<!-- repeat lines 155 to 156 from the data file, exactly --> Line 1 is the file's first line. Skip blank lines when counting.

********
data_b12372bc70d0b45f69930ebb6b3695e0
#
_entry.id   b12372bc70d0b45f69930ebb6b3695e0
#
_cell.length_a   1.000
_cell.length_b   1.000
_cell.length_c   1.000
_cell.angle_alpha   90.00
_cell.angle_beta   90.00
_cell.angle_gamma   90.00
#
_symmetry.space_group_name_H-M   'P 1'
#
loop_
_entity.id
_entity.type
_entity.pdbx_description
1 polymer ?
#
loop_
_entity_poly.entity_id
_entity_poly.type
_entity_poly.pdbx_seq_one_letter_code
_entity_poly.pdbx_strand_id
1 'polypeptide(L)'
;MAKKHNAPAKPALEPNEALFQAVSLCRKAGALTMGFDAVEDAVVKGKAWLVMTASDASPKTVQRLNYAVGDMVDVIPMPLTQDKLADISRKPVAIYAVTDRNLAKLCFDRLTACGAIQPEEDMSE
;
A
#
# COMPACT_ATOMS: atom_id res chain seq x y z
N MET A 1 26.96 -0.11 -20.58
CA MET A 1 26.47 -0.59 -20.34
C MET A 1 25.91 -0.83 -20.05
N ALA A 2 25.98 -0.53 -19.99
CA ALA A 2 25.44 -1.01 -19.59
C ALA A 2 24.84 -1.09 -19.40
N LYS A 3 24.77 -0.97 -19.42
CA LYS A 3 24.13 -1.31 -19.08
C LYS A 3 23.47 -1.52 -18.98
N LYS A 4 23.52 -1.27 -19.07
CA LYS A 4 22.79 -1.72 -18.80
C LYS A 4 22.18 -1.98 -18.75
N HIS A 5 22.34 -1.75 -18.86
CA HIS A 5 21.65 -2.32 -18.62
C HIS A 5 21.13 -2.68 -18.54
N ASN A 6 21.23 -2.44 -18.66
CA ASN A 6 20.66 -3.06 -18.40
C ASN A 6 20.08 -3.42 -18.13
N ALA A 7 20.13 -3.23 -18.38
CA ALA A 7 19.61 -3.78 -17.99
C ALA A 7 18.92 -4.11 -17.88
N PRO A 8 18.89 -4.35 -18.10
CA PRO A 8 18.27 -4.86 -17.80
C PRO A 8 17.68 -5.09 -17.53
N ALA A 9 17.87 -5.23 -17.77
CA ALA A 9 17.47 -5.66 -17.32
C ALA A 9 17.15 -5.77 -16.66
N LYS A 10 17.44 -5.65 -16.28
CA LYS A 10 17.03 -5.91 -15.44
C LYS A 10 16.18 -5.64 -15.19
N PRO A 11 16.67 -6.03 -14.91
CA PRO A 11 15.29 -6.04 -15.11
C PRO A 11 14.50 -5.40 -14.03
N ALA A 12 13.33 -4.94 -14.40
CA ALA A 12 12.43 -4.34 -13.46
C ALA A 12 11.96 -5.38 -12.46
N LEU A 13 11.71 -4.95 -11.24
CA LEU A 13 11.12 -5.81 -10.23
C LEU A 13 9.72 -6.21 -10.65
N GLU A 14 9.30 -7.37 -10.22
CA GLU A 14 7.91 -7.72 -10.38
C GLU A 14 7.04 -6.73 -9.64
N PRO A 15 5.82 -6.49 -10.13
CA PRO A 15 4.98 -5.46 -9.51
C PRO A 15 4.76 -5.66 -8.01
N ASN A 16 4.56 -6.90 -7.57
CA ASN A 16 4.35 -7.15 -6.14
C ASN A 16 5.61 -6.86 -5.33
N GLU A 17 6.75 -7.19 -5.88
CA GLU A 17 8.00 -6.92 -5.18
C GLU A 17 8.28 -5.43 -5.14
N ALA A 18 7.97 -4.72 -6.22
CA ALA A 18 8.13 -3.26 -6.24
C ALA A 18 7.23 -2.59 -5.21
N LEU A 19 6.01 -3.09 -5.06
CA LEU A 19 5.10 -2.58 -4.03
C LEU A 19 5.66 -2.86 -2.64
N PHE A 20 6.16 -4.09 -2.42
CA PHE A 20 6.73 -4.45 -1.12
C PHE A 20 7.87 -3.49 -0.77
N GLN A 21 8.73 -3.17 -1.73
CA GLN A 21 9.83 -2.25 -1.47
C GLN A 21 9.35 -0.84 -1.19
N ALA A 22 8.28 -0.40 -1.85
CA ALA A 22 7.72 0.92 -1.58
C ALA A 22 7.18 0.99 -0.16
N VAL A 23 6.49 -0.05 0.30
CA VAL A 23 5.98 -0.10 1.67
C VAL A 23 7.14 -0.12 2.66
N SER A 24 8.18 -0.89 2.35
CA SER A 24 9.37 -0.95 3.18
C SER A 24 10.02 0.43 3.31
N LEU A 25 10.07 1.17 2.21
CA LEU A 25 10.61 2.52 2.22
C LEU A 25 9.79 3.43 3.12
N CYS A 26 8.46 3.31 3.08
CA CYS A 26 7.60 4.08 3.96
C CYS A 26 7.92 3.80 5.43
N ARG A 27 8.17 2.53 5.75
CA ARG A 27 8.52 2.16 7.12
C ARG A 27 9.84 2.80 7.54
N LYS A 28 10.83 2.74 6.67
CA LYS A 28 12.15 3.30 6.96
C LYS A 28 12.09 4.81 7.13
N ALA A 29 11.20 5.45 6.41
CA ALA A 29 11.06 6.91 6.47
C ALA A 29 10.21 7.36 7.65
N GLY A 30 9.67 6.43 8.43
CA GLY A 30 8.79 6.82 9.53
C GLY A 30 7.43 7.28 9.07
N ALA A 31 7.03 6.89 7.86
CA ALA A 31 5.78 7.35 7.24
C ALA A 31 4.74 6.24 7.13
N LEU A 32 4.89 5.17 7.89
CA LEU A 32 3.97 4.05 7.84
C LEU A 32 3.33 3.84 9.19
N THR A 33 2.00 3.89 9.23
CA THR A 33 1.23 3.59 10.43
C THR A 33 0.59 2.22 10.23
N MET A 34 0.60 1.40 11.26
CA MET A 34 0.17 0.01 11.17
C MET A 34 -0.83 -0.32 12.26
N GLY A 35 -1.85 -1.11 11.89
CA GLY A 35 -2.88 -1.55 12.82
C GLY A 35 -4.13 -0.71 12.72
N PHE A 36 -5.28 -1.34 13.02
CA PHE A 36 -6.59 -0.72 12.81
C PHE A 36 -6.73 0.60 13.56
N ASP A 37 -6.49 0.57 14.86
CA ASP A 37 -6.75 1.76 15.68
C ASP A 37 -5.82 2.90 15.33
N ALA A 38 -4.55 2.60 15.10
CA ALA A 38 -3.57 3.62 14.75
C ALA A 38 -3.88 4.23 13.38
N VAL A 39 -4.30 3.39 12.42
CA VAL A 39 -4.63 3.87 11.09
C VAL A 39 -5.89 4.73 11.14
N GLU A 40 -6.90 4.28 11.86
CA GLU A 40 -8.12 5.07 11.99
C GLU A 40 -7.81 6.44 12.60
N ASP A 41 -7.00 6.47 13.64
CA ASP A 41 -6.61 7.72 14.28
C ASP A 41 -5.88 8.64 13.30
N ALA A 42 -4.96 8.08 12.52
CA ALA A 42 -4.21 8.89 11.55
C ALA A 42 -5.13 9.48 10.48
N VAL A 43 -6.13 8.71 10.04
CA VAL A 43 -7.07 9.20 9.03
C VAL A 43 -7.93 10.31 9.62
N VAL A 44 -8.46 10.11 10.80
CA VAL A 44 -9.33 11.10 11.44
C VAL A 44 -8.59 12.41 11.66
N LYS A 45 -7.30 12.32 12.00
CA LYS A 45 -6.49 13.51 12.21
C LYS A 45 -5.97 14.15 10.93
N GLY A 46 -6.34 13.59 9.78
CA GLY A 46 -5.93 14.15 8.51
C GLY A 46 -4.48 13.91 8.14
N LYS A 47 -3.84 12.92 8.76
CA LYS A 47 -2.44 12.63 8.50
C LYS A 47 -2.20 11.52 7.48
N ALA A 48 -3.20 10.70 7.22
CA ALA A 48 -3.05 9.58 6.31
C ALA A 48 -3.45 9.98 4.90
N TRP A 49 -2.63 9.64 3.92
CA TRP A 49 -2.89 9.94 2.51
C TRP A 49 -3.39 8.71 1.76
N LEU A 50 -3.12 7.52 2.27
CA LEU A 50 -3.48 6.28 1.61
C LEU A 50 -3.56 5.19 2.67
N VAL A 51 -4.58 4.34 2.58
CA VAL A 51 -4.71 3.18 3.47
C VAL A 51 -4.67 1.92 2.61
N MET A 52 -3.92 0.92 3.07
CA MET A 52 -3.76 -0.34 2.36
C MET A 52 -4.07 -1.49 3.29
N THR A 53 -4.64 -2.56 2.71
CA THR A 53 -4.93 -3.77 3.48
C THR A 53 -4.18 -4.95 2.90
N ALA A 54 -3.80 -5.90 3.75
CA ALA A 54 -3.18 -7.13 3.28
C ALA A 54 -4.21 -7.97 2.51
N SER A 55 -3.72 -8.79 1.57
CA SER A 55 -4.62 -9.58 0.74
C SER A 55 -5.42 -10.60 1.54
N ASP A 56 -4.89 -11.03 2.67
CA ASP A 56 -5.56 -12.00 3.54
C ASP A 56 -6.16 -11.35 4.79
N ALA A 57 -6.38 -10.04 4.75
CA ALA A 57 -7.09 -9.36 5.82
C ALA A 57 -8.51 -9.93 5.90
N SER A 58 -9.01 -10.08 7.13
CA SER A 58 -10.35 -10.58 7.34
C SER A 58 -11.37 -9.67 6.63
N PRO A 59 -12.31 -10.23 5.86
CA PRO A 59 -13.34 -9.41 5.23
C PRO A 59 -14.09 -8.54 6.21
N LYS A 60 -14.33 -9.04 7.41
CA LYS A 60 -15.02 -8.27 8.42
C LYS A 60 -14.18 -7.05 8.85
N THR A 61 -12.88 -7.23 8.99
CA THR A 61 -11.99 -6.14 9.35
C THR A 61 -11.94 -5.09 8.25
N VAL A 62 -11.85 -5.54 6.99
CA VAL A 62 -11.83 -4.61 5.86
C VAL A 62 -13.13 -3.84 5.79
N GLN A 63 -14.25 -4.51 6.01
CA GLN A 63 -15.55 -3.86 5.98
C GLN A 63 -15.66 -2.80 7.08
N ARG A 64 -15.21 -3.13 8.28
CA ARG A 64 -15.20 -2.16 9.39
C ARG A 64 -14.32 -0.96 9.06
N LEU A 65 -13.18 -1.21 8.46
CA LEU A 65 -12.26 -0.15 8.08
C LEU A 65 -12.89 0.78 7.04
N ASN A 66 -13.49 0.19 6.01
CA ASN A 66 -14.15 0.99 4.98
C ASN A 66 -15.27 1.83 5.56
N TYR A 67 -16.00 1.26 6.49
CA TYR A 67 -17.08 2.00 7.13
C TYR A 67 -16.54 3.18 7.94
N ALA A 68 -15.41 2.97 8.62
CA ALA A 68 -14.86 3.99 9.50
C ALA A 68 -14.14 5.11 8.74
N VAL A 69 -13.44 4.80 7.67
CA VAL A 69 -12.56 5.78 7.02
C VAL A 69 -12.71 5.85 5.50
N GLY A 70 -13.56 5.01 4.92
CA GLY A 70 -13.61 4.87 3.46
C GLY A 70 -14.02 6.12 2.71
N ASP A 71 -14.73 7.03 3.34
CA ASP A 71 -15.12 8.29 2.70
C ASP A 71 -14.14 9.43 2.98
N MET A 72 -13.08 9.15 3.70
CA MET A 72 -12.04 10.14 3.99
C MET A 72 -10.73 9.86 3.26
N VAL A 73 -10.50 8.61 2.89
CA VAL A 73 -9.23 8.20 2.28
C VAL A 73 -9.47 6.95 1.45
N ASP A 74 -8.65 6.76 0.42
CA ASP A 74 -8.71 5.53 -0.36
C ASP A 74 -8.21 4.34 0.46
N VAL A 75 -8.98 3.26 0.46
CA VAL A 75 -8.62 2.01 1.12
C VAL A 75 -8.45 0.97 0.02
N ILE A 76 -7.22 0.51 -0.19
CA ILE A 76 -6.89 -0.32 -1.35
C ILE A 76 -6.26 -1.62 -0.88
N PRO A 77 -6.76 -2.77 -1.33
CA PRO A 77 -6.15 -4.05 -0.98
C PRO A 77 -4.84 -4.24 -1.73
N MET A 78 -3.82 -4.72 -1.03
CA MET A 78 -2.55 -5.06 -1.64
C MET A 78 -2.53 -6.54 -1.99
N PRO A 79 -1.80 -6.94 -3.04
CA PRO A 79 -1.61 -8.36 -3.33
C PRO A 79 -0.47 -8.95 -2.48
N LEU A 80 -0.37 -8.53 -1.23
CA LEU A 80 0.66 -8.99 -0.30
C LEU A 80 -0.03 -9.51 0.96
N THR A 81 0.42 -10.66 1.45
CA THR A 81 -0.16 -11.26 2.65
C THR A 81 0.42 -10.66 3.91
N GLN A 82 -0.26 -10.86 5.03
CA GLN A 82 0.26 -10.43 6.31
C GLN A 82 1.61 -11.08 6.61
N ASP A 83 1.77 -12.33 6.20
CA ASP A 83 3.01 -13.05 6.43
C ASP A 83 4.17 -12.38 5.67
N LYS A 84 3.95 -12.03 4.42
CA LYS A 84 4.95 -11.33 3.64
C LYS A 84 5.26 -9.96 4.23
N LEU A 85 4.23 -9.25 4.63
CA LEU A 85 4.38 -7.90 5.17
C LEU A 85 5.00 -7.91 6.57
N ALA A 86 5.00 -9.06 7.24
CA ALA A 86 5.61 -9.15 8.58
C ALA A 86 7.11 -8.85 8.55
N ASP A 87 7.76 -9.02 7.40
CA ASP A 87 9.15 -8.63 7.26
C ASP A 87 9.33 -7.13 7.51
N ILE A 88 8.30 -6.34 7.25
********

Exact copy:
CA ALA A 42 -4.21 8.89 11.55
C ALA A 42 -5.13 9.48 10.48